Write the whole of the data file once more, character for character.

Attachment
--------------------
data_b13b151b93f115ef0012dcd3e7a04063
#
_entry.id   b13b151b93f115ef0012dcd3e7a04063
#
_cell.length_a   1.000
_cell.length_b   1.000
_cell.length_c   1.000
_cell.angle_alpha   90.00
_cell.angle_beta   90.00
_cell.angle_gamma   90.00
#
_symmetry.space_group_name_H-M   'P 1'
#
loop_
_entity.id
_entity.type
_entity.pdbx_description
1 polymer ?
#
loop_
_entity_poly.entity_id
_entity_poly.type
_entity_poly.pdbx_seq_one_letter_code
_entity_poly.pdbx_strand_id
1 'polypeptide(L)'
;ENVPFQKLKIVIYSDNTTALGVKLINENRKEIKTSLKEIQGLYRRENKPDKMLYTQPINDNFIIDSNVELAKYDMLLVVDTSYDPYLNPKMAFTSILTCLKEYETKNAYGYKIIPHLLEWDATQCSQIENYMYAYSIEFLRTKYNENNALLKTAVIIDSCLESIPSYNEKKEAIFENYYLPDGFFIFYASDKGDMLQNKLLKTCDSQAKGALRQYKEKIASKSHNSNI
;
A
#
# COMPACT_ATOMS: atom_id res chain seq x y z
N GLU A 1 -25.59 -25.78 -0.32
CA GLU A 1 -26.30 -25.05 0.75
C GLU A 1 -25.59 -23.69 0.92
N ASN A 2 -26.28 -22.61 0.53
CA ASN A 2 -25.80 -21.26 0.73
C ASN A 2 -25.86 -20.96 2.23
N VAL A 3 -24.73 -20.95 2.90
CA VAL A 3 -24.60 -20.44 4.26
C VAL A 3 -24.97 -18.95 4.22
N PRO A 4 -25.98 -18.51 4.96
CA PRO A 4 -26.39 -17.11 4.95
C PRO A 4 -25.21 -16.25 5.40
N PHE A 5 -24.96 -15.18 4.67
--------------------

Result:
data_b13b151b93f115ef0012dcd3e7a04063
#
_entry.id   b13b151b93f115ef0012dcd3e7a04063
#
_cell.length_a   1.000
_cell.length_b   1.000
_cell.length_c   1.000
_cell.angle_alpha   90.00
_cell.angle_beta   90.00
_cell.angle_gamma   90.00
#
_symmetry.space_group_name_H-M   'P 1'
#
loop_
_entity.id
_entity.type
_entity.pdbx_description
1 polymer ?
#
loop_
_entity_poly.entity_id
_entity_poly.type
_entity_poly.pdbx_seq_one_letter_code
_entity_poly.pdbx_strand_id
1 'polypeptide(L)'
;ENVPFQKLKIVIYSDNTTALGVKLINENRKEIKTSLKEIQGLYRRENKPDKMLYTQPINDNFIIDSNVELAKYDMLLVVDTSYDPYLNPKMAFTSILTCLKEYETKNAYGYKIIPHLLEWDATQCSQIENYMYAYSIEFLRTKYNENNALLKTAVIIDSCLESIPSYNEKKEAIFENYYLPDGFFIFYASDKGDMLQNKLLKTCDSQAKGALRQYKEKIASKSHNSNI
;
A
#
# COMPACT_ATOMS: atom_id res chain seq x y z
N GLU A 1 -25.59 -25.78 -0.32
CA GLU A 1 -26.30 -25.05 0.75
C GLU A 1 -25.59 -23.69 0.92
N ASN A 2 -26.28 -22.61 0.53
CA ASN A 2 -25.80 -21.26 0.73
C ASN A 2 -25.86 -20.96 2.23
N VAL A 3 -24.73 -20.95 2.90
CA VAL A 3 -24.60 -20.44 4.26
C VAL A 3 -24.97 -18.95 4.22
N PRO A 4 -25.98 -18.51 4.96
CA PRO A 4 -26.39 -17.11 4.95
C PRO A 4 -25.21 -16.25 5.40
N PHE A 5 -24.96 -15.18 4.67